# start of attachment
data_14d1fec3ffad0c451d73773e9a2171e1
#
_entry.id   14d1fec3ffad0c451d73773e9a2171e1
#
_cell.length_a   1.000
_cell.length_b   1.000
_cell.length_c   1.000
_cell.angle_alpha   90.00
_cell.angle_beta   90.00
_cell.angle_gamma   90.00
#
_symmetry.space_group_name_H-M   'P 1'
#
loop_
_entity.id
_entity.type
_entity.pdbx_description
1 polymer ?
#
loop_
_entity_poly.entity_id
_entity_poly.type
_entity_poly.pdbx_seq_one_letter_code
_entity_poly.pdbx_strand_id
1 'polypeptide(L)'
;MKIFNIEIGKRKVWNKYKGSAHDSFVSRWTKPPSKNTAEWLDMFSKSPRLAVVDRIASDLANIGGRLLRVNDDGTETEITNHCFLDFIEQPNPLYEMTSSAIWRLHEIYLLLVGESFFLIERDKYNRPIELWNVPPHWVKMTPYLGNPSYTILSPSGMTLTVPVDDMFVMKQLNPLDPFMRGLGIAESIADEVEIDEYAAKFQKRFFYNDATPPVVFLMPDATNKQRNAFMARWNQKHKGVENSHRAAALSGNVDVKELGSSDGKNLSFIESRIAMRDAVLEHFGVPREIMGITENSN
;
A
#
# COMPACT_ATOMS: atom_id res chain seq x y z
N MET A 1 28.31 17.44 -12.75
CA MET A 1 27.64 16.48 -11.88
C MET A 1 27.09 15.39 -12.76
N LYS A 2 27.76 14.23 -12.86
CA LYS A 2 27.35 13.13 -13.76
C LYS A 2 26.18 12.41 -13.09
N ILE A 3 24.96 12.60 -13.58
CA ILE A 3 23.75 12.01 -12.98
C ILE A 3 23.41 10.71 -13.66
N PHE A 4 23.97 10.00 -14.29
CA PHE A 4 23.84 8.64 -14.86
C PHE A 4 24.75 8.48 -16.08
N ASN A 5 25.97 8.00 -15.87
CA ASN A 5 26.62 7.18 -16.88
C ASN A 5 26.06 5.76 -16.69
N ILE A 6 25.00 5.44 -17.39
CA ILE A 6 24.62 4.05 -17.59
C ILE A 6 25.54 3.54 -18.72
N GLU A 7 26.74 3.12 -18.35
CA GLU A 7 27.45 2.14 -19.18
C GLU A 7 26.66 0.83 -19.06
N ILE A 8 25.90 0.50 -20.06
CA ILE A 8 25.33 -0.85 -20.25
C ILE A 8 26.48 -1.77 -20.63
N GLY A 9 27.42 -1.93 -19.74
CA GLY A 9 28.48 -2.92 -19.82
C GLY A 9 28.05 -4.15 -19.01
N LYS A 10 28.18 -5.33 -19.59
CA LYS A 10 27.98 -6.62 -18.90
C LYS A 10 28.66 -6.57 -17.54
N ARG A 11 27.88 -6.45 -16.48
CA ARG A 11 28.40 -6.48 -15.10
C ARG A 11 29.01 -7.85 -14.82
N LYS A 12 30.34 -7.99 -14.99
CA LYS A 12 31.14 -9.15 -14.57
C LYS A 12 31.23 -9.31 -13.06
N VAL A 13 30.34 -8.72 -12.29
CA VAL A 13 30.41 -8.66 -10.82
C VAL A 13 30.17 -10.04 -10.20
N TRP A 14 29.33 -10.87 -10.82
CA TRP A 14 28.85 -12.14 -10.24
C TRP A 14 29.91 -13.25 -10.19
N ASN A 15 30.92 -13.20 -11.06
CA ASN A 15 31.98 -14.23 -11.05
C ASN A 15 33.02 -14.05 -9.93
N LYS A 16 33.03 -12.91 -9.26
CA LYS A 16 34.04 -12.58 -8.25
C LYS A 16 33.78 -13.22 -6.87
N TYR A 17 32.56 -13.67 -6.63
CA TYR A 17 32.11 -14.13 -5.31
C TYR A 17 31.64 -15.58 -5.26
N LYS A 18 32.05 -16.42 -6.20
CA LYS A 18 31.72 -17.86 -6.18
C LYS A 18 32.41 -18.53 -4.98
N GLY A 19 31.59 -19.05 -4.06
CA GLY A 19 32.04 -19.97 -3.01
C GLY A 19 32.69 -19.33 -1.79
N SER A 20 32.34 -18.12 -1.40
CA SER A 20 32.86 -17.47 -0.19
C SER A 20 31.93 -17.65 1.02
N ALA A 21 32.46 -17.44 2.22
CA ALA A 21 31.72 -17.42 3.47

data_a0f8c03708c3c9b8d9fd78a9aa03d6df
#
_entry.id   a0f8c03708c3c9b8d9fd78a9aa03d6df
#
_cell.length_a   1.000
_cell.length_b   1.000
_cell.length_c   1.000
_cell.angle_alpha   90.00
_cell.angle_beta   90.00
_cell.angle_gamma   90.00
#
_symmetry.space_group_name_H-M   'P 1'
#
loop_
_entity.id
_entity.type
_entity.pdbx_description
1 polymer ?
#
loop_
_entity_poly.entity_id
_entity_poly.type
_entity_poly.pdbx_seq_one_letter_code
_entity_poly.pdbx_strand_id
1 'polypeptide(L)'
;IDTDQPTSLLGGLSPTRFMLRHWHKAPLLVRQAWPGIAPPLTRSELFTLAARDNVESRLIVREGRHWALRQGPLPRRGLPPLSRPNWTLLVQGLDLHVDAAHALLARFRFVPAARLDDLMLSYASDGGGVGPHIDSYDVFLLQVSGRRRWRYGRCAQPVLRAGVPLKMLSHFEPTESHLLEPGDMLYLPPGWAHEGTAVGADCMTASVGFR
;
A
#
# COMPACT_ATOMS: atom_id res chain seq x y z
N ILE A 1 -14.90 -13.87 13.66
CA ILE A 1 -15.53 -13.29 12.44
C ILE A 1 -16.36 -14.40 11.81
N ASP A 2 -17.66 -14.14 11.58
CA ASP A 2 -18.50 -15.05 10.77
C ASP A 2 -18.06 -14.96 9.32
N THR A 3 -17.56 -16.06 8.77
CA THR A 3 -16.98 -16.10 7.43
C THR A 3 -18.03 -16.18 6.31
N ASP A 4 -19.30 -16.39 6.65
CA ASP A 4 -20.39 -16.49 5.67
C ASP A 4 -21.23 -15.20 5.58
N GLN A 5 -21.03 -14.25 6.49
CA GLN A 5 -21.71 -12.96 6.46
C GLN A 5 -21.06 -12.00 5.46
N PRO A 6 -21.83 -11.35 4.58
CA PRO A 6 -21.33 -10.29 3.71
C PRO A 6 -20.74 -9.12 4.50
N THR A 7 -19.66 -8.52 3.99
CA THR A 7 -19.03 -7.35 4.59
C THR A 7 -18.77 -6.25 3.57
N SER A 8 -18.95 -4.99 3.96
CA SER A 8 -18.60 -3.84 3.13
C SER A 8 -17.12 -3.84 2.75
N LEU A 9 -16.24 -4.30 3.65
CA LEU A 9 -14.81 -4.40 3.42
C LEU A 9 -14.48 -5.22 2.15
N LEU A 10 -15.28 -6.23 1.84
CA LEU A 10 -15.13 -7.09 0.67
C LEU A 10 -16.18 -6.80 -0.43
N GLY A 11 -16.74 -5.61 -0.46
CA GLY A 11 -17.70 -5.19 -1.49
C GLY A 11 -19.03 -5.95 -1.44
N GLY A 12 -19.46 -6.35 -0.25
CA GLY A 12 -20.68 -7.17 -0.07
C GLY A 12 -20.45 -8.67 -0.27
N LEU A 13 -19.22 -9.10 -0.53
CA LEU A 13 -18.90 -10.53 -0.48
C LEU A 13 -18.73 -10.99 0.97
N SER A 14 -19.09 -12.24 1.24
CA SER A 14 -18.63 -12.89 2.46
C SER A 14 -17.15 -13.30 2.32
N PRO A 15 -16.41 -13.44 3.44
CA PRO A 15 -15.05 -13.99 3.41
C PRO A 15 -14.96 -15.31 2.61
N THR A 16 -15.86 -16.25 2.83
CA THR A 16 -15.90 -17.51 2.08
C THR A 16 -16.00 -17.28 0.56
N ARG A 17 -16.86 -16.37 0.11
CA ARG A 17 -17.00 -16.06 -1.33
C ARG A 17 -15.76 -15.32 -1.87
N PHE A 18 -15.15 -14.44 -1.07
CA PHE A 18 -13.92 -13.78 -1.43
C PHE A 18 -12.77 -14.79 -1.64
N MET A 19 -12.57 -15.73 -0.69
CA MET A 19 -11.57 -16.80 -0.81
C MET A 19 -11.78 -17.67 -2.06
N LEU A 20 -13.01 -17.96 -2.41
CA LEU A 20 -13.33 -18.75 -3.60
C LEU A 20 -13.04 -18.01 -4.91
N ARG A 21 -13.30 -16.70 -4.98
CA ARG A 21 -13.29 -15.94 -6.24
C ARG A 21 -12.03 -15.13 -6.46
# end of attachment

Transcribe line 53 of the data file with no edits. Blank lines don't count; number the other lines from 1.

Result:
CA ILE A 8 25.33 -0.85 -20.25